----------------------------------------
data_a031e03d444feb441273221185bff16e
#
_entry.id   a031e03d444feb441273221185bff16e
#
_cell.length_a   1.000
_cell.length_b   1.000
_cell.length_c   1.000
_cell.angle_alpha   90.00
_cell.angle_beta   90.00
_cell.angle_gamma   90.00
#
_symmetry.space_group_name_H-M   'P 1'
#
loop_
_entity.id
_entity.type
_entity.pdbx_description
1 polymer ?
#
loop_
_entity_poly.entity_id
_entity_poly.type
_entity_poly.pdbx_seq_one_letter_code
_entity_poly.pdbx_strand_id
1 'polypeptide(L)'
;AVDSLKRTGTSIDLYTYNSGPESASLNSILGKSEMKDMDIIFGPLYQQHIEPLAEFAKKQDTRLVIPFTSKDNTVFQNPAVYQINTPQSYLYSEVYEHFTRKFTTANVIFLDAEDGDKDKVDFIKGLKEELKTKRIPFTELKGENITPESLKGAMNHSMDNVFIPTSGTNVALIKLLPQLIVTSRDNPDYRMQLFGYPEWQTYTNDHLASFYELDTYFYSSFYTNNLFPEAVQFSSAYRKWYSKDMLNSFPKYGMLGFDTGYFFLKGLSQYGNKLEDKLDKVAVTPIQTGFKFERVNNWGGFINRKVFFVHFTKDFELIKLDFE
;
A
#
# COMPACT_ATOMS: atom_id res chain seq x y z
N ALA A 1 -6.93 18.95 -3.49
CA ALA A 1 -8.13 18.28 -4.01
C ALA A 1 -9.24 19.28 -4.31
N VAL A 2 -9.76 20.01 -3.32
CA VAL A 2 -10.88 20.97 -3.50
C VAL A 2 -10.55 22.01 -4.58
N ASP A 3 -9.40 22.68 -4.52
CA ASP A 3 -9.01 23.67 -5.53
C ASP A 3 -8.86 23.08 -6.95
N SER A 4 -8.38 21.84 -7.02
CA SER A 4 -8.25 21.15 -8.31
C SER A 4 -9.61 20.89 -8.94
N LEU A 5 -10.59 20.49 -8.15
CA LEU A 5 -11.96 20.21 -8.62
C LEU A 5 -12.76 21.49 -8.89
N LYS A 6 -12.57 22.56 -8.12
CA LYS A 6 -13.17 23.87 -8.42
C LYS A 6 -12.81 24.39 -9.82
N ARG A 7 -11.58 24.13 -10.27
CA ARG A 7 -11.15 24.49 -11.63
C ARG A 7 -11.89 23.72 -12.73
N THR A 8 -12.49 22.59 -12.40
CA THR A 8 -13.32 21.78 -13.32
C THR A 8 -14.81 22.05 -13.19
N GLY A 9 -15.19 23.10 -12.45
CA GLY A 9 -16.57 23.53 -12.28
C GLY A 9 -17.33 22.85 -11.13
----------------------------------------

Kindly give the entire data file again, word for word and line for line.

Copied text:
data_a031e03d444feb441273221185bff16e
#
_entry.id   a031e03d444feb441273221185bff16e
#
_cell.length_a   1.000
_cell.length_b   1.000
_cell.length_c   1.000
_cell.angle_alpha   90.00
_cell.angle_beta   90.00
_cell.angle_gamma   90.00
#
_symmetry.space_group_name_H-M   'P 1'
#
loop_
_entity.id
_entity.type
_entity.pdbx_description
1 polymer ?
#
loop_
_entity_poly.entity_id
_entity_poly.type
_entity_poly.pdbx_seq_one_letter_code
_entity_poly.pdbx_strand_id
1 'polypeptide(L)'
;AVDSLKRTGTSIDLYTYNSGPESASLNSILGKSEMKDMDIIFGPLYQQHIEPLAEFAKKQDTRLVIPFTSKDNTVFQNPAVYQINTPQSYLYSEVYEHFTRKFTTANVIFLDAEDGDKDKVDFIKGLKEELKTKRIPFTELKGENITPESLKGAMNHSMDNVFIPTSGTNVALIKLLPQLIVTSRDNPDYRMQLFGYPEWQTYTNDHLASFYELDTYFYSSFYTNNLFPEAVQFSSAYRKWYSKDMLNSFPKYGMLGFDTGYFFLKGLSQYGNKLEDKLDKVAVTPIQTGFKFERVNNWGGFINRKVFFVHFTKDFELIKLDFE
;
A
#
# COMPACT_ATOMS: atom_id res chain seq x y z
N ALA A 1 -6.93 18.95 -3.49
CA ALA A 1 -8.13 18.28 -4.01
C ALA A 1 -9.24 19.28 -4.31
N VAL A 2 -9.76 20.01 -3.32
CA VAL A 2 -10.88 20.97 -3.50
C VAL A 2 -10.55 22.01 -4.58
N ASP A 3 -9.40 22.68 -4.52
CA ASP A 3 -9.01 23.67 -5.53
C ASP A 3 -8.86 23.08 -6.95
N SER A 4 -8.38 21.84 -7.02
CA SER A 4 -8.25 21.15 -8.31
C SER A 4 -9.61 20.89 -8.94
N LEU A 5 -10.59 20.49 -8.15
CA LEU A 5 -11.96 20.21 -8.62
C LEU A 5 -12.76 21.49 -8.89
N LYS A 6 -12.57 22.56 -8.12
CA LYS A 6 -13.17 23.87 -8.42
C LYS A 6 -12.81 24.39 -9.82
N ARG A 7 -11.58 24.13 -10.27
CA ARG A 7 -11.15 24.49 -11.63
C ARG A 7 -11.89 23.72 -12.73
N THR A 8 -12.49 22.59 -12.40
CA THR A 8 -13.32 21.78 -13.32
C THR A 8 -14.81 22.05 -13.19
N GLY A 9 -15.19 23.10 -12.45
CA GLY A 9 -16.57 23.53 -12.28
C GLY A 9 -17.33 22.85 -11.13